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Our culture is rich in exercises on mindfulness and meditation.

This is a brief general summary of various approaches.

a) willpower and concentration
b) devotional methods
c) a routine
or a mixture of any of these.

Willpower and Concentration
Some meditations develop willpower, discipline and concentration, by focusing in a single pointed often detached way on something specific. Some people may need to or want to follow this way. I see little point in such exercises except to develop concentration.

Focusing and concentrating on a beautific image, a new lover, anything awesome, is natural and far easier than focusing on something without emotional or spiritual meaning.

Devotional Methods

There are many beautiful devotional practices. For example : breathing in the great spirit, or letting it breathe me, and giving myself to it on the out breath.

If you use a form of prayer or mantra, this will pacify the thoughts. Devotional methods can be combined with most forms of inner-body mindfulness.

This deserves mention, but i leave it to each individuals own beliefs and creativity.

A Routine

A routine may start with relaxing the breathing, move on through a series of mindfulness exercises or visualisations, and end with a prayer. This gives us a sequence, something slow but interesting to do. It is often used in led meditations.

If you already have an habitual routine and this is an effective method to calm your thoughts and relax your body and mind, then there is no need to change.

A Flexible Routine

I have a number of different exercises which i use them flexibly. Meditation develops and changes each time i do it. I find the element of creativity (instead of a fixed routine) keeps me interested, so i enjoy doing it and then want to repeat it.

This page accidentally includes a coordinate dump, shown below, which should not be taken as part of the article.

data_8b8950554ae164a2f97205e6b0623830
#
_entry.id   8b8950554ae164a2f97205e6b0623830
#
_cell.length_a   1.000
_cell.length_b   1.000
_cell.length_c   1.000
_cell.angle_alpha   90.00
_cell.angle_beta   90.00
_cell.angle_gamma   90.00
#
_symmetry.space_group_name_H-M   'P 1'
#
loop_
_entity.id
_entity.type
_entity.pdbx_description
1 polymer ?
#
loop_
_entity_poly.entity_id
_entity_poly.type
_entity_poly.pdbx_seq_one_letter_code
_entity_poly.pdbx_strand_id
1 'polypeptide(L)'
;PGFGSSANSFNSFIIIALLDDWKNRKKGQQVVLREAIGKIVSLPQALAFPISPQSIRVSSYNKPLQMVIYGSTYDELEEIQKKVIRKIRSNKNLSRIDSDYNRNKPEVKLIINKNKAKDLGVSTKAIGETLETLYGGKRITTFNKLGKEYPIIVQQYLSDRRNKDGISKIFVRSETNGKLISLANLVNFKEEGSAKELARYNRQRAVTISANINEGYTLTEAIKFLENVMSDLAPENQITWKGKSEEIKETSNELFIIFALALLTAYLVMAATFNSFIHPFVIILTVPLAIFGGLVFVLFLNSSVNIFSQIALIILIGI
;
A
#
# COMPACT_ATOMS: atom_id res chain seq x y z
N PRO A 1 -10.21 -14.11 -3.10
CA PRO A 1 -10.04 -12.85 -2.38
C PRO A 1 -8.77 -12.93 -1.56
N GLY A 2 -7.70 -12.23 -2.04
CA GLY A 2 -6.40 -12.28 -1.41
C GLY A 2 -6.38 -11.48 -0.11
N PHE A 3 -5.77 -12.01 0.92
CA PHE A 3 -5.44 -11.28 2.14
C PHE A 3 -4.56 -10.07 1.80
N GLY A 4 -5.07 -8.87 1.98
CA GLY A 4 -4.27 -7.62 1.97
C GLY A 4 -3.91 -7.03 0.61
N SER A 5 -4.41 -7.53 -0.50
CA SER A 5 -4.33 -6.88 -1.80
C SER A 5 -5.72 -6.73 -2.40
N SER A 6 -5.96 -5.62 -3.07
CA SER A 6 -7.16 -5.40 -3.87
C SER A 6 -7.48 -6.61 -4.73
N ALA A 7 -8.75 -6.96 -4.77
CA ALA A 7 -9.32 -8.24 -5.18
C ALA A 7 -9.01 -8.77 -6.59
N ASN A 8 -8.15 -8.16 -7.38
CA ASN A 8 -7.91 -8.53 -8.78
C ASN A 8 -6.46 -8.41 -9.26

Different people have different needs. But my first and central idea is to avoid closed-mindedness. Always meditate experimentally.

I only do any meditation exercise if it is interesting or enjoyable, because if anything is fun – we want to repeat it, it's self generating, self perpetuating.

My basic meditation is the whole breath-body, filling up and emptying out, expanding and contracting.

Counting with Breaths

Conventional meditation methods often use the breath as a counting measure.

A very useful meditation idea with breathing is 'being conscious and letting go'. There are various ways to combine the breathing with 'being conscious and letting go'. The simplest is "conscious i breathe in, letting go i breathe out".

Use the breathing as a counting measure, and focus on a sequence in the body. One breath at each focal point gives us a slow rhythm with enough movement to hold our attention. It's practical, it's something slow and peaceful to do.

Go through your whole body, step by step: feet, knees, hips; shoulders, elbows, hands; bowels, stomach (diaphragm), lower chest, upper chest; neck, face, head; at each step thinking "conscious of my feet i breath in, letting go of my feet i breathe out; conscious of my knees... " etc.

Don't worry if your breathing becomes unsteady as you let it go. This is just your lower brain allowing your body to adjust to what it needs and wants, instead of being controlled by your routine habits.

Then come back to the whole breath-body, filling up and emptying out, expanding and contracting.

I often start a meditation by counting through my fingers. Conscious of and letting go of each finger – from the little fingers to the thumbs – both sides at the same time – then i count through my toes. If i can't actually feel the second and middle toe, i imagine them, i know they're there, so i count them anyway.


The enjoyment of any meditation or mindfulness exercise depends on if you are in pain in any way. Also if you are emotionally blocked with stress and tension. 'Being conscious and letting go' can be focused on any pain or body stiffness as a healing technique, at the least as an inner massage.

Use your imagination in any way you want to heal stiffness or pain.

Extra Body Breath Exercises develops all these ideas.

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